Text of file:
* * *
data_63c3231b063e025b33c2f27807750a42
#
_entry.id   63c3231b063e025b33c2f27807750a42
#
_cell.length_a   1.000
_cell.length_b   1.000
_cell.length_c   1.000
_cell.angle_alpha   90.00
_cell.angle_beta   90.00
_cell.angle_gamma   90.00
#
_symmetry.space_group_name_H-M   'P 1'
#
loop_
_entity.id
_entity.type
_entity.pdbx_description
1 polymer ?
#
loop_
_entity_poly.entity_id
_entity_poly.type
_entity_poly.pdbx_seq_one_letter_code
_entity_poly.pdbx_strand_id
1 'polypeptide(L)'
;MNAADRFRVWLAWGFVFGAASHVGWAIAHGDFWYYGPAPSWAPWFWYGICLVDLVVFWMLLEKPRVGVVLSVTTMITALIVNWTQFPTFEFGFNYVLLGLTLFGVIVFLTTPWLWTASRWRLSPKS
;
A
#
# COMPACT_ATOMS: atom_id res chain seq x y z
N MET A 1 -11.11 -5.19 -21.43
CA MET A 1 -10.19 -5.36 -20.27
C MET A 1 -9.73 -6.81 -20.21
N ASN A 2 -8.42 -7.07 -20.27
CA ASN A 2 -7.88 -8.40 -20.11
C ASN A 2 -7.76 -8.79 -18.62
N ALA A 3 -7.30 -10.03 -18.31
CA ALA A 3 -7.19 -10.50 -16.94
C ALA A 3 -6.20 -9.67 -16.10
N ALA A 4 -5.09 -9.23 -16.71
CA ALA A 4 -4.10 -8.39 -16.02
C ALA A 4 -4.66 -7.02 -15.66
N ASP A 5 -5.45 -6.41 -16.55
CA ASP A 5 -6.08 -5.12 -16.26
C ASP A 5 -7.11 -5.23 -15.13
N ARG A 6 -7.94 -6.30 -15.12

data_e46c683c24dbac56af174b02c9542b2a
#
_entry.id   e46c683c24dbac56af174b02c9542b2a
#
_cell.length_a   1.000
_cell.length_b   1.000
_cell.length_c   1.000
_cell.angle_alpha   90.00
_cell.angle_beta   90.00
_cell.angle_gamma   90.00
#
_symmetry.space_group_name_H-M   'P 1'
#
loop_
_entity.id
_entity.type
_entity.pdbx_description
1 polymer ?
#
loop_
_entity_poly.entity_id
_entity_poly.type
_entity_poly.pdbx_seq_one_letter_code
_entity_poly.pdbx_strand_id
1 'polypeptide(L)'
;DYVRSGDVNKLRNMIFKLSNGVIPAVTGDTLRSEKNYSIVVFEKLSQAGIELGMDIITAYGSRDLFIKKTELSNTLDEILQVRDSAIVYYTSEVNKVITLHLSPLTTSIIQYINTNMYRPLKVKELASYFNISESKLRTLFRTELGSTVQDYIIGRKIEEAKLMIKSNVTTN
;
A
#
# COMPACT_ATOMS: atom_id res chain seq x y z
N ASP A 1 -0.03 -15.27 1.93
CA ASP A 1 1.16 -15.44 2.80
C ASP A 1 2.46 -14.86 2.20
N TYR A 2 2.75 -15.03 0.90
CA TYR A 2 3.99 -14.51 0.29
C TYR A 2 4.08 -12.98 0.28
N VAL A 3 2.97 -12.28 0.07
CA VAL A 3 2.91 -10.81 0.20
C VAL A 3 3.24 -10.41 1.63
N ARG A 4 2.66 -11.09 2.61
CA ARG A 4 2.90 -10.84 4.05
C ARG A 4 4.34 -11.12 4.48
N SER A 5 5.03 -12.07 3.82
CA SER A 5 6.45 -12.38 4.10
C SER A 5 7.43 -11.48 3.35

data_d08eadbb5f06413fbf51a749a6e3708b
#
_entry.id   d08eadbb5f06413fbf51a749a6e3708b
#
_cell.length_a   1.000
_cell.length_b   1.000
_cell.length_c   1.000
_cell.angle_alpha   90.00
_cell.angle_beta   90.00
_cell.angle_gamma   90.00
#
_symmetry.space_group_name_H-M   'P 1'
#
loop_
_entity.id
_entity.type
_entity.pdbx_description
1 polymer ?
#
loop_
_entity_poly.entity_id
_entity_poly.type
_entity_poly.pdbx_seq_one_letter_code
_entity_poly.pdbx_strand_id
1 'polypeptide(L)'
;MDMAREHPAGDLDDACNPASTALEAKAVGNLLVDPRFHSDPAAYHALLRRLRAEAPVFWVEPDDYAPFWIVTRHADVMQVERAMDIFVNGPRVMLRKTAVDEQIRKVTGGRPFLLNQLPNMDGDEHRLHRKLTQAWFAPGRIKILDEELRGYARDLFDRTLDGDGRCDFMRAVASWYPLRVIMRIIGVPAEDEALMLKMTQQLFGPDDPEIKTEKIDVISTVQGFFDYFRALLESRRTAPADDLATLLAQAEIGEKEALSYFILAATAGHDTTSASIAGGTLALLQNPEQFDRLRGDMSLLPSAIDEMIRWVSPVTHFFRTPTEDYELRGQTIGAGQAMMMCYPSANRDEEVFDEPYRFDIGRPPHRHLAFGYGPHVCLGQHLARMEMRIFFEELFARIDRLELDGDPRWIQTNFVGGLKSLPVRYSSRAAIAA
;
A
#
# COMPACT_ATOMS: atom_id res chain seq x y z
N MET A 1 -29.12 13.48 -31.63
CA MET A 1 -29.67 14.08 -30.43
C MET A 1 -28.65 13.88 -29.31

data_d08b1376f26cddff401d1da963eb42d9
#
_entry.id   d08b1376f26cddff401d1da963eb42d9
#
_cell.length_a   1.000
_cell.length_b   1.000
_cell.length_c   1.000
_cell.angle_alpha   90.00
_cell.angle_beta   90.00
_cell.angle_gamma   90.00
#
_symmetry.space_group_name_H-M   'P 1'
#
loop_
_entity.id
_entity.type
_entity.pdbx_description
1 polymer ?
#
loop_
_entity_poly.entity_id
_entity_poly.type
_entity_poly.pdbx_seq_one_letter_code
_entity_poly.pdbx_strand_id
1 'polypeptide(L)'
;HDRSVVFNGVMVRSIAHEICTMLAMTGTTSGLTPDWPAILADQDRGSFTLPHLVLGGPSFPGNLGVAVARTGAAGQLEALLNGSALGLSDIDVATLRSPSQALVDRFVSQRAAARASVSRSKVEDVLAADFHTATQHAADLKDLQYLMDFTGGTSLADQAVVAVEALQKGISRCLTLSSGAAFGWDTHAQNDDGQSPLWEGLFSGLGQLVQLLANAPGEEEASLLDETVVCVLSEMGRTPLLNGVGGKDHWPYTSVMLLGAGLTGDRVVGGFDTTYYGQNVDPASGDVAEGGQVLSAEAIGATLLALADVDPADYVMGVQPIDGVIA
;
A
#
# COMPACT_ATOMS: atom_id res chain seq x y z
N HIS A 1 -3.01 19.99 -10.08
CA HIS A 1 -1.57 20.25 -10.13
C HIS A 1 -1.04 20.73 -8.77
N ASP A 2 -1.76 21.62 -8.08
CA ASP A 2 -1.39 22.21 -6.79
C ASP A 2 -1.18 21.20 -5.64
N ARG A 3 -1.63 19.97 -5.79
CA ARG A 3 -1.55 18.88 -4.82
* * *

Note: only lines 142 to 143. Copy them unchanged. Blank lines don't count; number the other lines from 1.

1 polymer ?
#